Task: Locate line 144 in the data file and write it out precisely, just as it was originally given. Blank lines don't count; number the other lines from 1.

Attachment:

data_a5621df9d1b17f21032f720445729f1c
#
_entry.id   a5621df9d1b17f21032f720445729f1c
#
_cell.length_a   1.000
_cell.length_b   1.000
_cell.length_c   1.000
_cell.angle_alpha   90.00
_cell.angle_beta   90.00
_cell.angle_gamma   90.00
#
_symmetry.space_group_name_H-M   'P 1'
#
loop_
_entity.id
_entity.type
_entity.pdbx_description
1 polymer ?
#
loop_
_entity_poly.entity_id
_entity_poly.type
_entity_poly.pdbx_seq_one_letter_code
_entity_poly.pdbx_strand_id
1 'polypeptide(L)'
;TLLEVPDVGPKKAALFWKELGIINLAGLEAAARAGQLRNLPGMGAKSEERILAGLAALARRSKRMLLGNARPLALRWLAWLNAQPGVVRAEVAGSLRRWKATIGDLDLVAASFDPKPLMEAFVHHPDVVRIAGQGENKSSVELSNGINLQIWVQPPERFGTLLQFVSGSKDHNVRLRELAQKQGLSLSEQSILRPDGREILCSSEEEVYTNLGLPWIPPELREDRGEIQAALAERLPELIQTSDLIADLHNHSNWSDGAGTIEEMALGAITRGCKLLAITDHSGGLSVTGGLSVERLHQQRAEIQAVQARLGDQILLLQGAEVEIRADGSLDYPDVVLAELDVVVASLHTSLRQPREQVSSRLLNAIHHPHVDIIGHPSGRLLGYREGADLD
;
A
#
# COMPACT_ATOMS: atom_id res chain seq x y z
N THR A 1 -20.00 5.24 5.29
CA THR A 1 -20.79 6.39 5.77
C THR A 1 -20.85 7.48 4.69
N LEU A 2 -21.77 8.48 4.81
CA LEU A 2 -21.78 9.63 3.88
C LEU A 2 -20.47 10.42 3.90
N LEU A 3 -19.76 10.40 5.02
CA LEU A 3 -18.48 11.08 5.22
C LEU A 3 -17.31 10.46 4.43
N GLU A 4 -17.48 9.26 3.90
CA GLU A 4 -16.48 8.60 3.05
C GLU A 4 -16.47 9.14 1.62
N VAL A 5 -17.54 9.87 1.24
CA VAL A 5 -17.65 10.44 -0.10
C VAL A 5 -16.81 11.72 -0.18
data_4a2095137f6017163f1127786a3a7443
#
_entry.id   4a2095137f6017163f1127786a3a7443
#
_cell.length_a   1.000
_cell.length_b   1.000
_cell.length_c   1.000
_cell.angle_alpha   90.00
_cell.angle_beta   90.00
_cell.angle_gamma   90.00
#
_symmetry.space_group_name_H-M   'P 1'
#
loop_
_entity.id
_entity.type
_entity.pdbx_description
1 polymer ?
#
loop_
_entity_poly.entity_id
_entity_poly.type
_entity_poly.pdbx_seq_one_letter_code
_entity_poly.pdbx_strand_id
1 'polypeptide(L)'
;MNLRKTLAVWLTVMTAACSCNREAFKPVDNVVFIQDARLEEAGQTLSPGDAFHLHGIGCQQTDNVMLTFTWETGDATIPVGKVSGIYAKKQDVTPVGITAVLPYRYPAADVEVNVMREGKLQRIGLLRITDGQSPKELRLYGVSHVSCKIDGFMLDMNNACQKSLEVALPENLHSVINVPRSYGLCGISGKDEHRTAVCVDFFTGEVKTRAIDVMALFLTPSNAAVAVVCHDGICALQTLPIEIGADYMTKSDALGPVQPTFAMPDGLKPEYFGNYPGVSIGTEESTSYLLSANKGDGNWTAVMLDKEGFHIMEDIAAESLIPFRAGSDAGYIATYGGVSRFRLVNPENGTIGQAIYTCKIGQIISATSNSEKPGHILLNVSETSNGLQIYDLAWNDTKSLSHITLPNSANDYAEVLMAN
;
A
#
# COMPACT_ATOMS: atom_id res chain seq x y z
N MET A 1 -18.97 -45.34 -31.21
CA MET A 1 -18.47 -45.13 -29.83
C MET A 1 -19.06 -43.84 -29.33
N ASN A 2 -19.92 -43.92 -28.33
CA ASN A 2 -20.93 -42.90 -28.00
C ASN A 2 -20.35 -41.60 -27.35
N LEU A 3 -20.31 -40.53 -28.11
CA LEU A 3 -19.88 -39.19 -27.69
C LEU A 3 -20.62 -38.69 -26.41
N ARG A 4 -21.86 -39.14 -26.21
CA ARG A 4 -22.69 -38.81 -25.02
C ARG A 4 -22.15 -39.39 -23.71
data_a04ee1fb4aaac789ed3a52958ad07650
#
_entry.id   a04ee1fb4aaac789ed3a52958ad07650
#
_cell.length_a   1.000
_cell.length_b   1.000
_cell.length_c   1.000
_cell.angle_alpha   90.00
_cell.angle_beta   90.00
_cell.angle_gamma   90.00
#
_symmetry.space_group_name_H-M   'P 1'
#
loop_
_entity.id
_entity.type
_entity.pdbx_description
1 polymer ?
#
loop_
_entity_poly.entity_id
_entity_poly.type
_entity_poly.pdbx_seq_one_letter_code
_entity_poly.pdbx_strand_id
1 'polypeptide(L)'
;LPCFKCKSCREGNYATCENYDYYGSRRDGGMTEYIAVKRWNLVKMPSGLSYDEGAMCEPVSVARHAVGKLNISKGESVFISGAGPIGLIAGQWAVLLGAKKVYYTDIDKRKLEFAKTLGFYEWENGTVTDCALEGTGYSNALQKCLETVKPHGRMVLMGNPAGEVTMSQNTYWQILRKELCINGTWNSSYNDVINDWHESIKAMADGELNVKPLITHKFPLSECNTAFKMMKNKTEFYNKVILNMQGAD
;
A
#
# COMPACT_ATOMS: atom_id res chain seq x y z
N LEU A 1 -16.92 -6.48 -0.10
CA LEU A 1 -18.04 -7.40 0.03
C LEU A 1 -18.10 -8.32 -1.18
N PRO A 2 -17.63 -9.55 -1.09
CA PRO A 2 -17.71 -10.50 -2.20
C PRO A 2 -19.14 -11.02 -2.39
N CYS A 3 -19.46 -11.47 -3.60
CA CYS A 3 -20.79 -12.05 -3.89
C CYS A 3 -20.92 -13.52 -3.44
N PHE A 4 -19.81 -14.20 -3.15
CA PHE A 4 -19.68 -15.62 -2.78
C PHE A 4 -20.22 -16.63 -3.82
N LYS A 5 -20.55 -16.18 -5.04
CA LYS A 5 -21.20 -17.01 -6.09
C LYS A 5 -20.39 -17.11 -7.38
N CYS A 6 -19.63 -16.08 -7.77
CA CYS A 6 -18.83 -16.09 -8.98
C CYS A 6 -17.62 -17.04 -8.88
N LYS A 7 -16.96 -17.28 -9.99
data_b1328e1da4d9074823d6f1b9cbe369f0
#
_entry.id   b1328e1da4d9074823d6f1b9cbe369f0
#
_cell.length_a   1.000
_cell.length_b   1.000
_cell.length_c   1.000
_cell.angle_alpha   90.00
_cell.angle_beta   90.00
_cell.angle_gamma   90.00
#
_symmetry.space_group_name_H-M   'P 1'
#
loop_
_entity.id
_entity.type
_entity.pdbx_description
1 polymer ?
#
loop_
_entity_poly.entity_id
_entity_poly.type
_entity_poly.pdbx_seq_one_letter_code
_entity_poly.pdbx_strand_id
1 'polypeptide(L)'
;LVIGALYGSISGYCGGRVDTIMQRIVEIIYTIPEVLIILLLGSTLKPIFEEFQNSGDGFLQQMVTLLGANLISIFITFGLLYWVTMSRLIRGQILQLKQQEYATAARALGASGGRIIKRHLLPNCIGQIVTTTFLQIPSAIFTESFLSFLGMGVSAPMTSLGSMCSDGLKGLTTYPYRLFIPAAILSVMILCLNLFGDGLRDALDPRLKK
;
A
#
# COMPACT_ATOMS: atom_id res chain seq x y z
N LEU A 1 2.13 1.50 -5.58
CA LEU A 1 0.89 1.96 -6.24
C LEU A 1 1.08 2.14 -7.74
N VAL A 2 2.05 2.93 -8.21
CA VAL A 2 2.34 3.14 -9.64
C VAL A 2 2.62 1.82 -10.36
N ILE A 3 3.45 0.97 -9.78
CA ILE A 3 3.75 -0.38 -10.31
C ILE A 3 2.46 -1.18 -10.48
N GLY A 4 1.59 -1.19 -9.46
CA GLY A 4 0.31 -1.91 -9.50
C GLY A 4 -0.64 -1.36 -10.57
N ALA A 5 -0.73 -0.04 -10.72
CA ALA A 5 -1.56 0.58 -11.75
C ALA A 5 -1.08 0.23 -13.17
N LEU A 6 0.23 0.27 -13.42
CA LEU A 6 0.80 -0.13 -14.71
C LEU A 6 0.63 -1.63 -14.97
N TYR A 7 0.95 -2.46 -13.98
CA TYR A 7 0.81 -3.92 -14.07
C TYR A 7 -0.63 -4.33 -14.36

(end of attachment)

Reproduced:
_cell.angle_alpha   90.00